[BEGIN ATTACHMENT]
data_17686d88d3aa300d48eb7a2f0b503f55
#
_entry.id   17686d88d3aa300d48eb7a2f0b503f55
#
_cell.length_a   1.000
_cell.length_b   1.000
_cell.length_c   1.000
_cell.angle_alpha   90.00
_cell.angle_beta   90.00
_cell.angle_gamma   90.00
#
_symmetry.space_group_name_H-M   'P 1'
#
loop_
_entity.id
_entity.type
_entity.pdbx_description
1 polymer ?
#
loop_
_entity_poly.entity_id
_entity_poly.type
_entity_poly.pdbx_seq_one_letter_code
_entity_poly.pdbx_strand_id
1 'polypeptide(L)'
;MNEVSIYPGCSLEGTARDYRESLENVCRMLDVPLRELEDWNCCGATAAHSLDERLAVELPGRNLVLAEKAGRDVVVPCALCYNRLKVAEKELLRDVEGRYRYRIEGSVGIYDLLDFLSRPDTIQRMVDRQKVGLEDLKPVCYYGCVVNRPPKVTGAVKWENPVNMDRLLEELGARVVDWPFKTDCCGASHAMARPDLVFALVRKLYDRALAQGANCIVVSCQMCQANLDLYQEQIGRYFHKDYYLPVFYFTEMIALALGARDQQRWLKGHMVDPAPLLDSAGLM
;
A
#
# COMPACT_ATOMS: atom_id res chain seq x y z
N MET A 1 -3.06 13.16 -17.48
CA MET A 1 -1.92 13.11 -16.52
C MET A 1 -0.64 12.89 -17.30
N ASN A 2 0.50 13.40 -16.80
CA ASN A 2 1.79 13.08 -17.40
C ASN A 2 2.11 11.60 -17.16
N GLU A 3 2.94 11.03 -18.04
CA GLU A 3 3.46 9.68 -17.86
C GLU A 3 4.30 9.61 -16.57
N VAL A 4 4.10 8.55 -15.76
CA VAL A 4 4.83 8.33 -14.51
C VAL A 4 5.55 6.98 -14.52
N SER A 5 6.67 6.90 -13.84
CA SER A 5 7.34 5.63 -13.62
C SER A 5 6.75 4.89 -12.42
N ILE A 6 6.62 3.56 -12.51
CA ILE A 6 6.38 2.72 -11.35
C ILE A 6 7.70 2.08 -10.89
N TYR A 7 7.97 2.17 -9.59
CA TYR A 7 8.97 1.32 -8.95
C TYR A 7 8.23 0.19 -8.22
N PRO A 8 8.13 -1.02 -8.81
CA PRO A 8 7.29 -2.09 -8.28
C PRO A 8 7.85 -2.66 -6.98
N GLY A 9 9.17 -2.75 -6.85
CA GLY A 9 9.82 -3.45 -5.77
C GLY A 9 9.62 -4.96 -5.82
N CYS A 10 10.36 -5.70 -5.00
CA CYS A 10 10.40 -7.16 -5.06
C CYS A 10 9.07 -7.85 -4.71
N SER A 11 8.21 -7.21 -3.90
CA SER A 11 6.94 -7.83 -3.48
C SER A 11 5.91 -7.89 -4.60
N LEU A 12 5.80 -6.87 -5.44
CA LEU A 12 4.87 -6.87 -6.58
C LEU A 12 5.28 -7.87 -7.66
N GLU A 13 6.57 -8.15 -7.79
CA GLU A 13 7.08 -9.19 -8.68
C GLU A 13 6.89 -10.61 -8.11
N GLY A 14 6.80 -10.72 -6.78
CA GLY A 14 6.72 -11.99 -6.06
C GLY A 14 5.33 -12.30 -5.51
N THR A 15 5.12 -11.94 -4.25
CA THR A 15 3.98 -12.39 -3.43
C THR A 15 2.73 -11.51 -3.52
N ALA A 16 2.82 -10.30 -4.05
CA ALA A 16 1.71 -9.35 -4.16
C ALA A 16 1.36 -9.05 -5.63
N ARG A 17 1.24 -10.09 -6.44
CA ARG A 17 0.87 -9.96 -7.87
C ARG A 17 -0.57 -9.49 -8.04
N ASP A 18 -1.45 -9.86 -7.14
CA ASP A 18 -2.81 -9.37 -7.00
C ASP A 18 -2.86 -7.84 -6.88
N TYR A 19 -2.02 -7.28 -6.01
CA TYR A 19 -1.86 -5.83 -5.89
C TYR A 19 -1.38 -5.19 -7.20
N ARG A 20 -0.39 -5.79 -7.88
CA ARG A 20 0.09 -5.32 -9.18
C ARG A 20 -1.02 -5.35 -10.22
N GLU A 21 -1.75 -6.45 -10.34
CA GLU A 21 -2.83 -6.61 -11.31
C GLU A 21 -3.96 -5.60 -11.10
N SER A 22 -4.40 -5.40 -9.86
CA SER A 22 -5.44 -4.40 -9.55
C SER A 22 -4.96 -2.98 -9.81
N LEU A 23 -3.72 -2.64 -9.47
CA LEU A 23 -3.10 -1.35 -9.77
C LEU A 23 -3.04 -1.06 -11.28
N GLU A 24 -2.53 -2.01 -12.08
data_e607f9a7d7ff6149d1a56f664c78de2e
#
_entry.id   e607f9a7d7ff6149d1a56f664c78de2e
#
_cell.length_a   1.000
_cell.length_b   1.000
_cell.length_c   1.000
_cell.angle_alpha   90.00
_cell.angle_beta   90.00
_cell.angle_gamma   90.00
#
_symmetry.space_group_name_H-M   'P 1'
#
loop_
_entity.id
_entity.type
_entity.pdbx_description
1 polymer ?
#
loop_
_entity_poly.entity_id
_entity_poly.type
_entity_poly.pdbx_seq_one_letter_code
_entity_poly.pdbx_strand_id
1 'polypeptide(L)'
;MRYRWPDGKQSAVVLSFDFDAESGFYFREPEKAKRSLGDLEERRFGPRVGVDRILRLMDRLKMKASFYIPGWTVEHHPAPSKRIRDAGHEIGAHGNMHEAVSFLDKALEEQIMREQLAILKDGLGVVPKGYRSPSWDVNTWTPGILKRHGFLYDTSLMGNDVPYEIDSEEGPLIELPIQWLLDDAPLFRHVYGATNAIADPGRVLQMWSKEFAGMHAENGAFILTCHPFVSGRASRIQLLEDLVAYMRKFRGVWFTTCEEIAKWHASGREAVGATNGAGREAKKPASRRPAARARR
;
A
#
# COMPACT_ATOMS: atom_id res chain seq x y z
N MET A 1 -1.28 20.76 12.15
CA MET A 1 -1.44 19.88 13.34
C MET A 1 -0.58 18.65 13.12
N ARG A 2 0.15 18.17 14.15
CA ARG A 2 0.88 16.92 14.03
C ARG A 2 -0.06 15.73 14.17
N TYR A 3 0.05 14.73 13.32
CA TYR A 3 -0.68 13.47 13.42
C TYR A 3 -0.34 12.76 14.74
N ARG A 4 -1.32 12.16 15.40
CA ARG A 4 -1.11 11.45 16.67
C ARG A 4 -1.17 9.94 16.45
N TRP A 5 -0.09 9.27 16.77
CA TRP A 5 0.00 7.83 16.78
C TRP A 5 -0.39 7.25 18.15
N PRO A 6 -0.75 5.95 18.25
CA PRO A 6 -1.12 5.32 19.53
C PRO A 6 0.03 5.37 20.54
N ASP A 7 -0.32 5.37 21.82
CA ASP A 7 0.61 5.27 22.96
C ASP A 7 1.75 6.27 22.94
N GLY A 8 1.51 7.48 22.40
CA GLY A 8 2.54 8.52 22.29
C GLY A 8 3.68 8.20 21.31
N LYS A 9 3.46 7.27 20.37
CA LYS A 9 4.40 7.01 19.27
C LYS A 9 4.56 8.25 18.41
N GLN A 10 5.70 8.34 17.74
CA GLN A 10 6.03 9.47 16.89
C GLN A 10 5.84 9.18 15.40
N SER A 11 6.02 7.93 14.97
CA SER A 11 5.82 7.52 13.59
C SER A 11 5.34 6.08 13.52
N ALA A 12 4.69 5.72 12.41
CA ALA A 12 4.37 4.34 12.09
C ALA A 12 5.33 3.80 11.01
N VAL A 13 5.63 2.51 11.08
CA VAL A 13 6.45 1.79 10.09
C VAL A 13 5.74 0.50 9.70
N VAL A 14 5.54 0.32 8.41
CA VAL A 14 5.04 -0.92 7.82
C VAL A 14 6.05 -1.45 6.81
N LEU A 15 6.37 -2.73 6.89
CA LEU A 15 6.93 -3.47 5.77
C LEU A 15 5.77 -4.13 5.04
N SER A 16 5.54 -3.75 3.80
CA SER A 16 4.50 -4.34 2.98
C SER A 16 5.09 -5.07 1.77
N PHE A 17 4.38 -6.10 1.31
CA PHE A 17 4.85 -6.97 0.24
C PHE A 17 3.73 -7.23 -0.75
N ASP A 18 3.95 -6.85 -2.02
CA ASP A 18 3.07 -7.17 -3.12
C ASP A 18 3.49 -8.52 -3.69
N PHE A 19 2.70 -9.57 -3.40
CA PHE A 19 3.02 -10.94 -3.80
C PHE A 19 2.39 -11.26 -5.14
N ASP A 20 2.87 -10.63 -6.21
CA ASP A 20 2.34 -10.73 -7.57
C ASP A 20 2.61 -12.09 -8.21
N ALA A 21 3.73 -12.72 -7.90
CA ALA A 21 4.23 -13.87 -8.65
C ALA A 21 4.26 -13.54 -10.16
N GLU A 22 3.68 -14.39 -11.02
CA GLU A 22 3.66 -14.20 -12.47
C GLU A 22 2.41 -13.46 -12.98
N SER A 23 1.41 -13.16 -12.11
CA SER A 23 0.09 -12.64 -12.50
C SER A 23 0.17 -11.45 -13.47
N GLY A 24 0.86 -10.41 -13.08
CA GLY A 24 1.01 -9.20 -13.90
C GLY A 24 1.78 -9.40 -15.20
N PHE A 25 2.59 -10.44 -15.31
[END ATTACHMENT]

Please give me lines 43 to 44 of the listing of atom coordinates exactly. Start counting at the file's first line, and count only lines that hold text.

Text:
N SER A 5 6.67 6.90 -13.84
CA SER A 5 7.34 5.63 -13.62